Above: This room is clearly designed for comfort and conversation. No electronics dominate the room. Rather, a jute rug sets the rustic, homey feel. The bookshelves, made from the same black walnut slab as the mantelpiece and the bathroom door, are the house’s most modern touch, but only in terms of their minimalist design. They are sturdy and functional, and the use of real wood keeps the warm, natural feel even as their lines are clearly contemporary. Left: Miller’s sliding bathroom door requires minimal space when open. Because it slides over the adjoining wall, it frames the pedestal sink and the brass accents that the Gikases love, creating a showcase of the design strategy in microcosm. Opposite: The furniture here is arranged for conversation — reflecting the desire for connectivity that the couple was striving for throughout the home. Nearly every element of this room is natural, including the hide rug, the leather chairs and the plants on Miller’s live edge mantel.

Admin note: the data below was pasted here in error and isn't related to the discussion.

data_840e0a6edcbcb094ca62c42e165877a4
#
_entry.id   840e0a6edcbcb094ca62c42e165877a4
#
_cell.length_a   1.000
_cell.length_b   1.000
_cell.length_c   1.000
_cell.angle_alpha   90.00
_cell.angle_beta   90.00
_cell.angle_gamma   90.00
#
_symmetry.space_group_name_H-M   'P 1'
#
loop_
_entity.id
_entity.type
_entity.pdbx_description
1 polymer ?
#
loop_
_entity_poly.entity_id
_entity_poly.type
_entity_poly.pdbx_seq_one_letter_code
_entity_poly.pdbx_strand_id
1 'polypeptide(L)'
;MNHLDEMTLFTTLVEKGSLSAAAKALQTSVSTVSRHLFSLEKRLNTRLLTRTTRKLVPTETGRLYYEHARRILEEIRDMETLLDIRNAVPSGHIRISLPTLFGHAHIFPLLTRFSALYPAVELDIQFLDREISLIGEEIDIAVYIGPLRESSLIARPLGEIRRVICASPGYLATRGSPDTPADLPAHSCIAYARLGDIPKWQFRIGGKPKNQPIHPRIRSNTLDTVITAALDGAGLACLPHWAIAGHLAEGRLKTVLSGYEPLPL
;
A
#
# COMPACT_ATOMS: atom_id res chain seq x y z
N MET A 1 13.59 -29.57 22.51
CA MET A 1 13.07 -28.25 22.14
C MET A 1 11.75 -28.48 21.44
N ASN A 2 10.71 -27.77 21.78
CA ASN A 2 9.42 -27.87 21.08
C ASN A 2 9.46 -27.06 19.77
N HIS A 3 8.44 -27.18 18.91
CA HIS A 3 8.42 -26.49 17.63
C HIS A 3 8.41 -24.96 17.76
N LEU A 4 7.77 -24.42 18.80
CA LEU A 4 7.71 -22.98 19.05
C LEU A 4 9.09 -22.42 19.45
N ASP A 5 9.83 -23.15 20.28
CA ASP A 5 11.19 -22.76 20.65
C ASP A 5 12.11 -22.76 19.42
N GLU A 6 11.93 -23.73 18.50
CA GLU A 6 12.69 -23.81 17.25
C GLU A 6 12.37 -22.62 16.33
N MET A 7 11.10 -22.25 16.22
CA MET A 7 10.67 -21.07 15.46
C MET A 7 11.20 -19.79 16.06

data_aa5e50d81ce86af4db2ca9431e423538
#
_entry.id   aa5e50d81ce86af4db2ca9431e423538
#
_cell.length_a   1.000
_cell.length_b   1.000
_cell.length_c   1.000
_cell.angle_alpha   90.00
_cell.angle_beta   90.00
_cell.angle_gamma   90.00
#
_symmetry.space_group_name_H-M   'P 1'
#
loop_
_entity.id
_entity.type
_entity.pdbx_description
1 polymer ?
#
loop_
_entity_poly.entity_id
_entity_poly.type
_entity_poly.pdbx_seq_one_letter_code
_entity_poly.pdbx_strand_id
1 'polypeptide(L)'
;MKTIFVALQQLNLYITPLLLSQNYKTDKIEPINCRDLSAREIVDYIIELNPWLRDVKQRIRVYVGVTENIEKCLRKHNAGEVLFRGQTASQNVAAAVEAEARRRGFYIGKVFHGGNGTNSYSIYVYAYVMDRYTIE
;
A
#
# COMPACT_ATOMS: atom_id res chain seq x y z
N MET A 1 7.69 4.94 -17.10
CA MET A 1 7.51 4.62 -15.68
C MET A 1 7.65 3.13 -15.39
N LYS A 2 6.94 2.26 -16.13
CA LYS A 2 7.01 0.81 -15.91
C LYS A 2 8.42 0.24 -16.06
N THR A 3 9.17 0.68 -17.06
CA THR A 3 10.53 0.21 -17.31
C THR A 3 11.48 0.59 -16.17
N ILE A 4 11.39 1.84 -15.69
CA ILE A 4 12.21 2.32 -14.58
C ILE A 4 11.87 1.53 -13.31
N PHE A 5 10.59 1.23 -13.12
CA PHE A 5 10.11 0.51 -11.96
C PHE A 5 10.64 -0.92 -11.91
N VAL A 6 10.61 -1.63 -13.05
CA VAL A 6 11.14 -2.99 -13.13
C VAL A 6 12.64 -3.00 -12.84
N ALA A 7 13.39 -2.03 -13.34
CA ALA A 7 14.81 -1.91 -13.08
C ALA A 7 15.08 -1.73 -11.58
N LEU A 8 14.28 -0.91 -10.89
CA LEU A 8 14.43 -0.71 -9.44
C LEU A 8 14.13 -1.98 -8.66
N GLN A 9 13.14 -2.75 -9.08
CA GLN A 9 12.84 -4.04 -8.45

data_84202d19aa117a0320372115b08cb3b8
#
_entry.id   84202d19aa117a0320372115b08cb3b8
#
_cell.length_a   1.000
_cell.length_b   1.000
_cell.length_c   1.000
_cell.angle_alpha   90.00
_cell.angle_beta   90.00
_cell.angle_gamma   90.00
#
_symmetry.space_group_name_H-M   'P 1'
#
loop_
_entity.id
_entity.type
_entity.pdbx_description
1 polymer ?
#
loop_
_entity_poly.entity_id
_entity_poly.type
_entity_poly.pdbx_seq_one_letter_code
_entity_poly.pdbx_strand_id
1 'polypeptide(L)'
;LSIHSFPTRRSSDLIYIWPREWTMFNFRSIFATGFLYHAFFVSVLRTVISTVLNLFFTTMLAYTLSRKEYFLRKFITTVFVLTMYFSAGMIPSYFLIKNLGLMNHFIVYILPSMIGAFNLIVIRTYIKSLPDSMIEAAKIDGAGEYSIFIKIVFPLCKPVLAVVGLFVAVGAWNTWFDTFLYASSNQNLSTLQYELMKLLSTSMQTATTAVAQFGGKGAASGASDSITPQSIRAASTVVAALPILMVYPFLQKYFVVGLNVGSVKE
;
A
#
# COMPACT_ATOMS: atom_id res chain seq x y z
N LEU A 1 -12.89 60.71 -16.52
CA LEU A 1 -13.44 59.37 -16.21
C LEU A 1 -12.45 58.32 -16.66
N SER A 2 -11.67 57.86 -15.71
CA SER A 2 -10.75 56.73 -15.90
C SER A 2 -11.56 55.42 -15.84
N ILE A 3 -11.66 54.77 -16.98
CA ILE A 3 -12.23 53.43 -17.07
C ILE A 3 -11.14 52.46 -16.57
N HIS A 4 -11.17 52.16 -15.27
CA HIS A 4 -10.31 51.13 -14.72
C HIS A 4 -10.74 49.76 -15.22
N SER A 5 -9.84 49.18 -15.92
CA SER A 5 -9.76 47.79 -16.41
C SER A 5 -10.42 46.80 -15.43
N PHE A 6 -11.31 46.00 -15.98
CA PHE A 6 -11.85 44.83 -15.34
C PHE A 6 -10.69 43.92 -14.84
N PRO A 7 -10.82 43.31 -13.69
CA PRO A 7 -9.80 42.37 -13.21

Kitchens to


Writer JILL HARDY Photographer CARLI WENTWORTH HOMES ARE OFTEN REFERRED TO AS CASTLES, but renowned chef Mario Batali has been quoted as saying that he believes it’s actually the house’s kitchen that deserves that title. Our houses might provide shelter, but kitchens offer us nourishment. (Or at least a place to get a drink of water and microwave something, if you hate to cook). A well-laid-out kitchen is an enormous benefit when it comes to meal preparation, and for busy families with kids, the kitchen is often 36 DESIGNOKLAHOMA | Fall 2015

where a good portion of daily communication takes place. If your current kitchen layout or setup causes you angst, take inspiration from the four showcased here; all are products of renovations, and are prized by their owners for the resulting usability that their re-dos have afforded. Three common themes found in all these makeovers are worth mentioning up front: counter height bars, finding a reputable builder and using a mix of high- and